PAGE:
Why Churches Make Mistakes, and What
Can be Done About It
I suspect most Christians will
simply dismiss this entire topic. People are human and make
mistakes, and there's nothing anybody can do about it. Right?
I'm not just talking about
trivial mistakes here- flubbed sermons or single events that
“crash and burn” somehow. I'm talking about the kind of mistakes
that hurt people and make them leave a church, or disengage from
the church. Or the kind that turn a growing, vibrant fellowship
into a shrinking, fragmented, insecure group of people.
Or in terms of individual
impact, I'm not talking about hurting somebody's feelings from
time to time. I'm talking about things that significantly and
adversely affect people, wrecking not only their spirituality
but preventing any positive impact people could have had
otherwise. I'm talking about spiritual train wrecks, or
spiritual airplane crashes here.
Giving the benefit of a doubt,
no sane person sets out to do these sort of things on purpose.
But such things happen nonetheless. What I hope to explore here
is some of the reasons why these things may happen.
The “Old View” of Mistakes, with Some New Insights
In the field of failure
analysis, human error is generally cited as the basis for
failures and mistakes about 80% of the time. There are some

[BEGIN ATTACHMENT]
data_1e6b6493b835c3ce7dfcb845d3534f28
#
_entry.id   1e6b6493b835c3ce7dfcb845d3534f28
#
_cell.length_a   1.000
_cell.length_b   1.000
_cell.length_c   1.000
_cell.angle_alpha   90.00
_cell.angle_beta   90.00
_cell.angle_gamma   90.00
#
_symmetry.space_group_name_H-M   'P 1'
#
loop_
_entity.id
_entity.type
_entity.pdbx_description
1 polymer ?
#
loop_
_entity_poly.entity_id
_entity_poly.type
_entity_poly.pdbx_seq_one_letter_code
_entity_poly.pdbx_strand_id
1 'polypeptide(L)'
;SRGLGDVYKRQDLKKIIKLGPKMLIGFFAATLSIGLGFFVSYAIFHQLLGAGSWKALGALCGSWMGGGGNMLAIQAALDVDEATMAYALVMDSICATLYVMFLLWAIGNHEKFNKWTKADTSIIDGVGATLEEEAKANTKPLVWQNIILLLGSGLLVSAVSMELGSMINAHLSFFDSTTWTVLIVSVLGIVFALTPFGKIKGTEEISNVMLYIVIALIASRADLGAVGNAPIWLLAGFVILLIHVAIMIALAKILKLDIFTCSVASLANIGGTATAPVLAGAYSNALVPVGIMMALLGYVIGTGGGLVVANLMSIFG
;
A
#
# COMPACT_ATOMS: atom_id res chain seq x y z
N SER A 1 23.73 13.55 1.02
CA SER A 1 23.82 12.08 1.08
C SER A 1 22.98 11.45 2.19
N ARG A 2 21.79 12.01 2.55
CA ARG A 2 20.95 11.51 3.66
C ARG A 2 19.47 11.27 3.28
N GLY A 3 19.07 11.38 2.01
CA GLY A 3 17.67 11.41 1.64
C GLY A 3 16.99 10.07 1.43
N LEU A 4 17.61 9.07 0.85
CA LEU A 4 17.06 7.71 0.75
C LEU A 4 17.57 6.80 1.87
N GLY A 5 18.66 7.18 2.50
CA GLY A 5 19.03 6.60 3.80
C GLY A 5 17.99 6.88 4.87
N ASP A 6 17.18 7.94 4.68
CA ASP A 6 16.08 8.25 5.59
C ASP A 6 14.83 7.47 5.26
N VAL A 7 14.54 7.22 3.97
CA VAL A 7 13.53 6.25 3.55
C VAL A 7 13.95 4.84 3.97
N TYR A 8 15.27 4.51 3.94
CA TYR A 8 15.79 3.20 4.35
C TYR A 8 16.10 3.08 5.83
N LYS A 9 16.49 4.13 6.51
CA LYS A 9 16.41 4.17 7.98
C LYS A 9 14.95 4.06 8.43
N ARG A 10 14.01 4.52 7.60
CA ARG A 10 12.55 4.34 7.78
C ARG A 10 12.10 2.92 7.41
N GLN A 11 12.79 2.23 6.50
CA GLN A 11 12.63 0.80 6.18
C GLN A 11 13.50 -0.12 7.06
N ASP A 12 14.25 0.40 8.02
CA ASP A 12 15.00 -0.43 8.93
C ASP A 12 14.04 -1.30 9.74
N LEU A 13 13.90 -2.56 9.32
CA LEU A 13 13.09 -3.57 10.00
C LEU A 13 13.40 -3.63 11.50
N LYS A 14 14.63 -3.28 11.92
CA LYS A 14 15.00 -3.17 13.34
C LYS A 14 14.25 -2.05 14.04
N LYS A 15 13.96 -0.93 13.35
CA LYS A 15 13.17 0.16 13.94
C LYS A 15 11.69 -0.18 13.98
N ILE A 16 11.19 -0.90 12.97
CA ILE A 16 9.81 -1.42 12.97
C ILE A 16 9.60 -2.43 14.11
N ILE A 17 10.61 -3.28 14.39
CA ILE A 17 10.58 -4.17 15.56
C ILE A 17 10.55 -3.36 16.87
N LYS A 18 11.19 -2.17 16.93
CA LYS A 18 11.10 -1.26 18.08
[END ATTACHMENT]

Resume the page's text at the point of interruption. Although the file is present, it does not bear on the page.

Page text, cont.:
problems with this conclusion (more about that later), but let's
go with it for now. What this means, when there is an airplane
or automobile accident, 70% (airplane) or 90% (automobile) of
the time somebody messed up. Either they were distracted, they
did not pay attention to something they should have paid
attention to, were fatigued, or they simply failed to properly
control their vehicle as intended. Presumably, the other
failures are due to failures of equipment or factors beyond the
control of the operator.
Joseph T. Hallinan's book “Why
We Make Mistakes” sheds light on the question of human error via
the results of recent research. The book makes for an easy yet
Let me take a few of his
observations and explain how these might contribute to failures
and mistakes in a church setting.
It is a well-known phenomenon
that people focused on one thing miss other things. Hallinan
cites an example of an airplane that crashed because the entire
crew became so focused on an issue with the landing gear. They
lost track of the fact that the plane was losing altitude and it
eventually crashed, killing all aboard.
Even more interestingly, we can
focus specifically on something and still miss what is going on.
Hallinan cites an experiment where people were asked to read a
paragraph and strike out all instances of the letter “e.” Yet
52% of the time, the “e” in the word “the” was missed! In
another experiment, subjects were asked to watch a video of
basketball players passing the ball around and to count how many
passes took place. In the middle of the video, a person in a
gorilla suit wandered through the scene, yet less than than half
of the subjects could recall it when asked.
What happens when these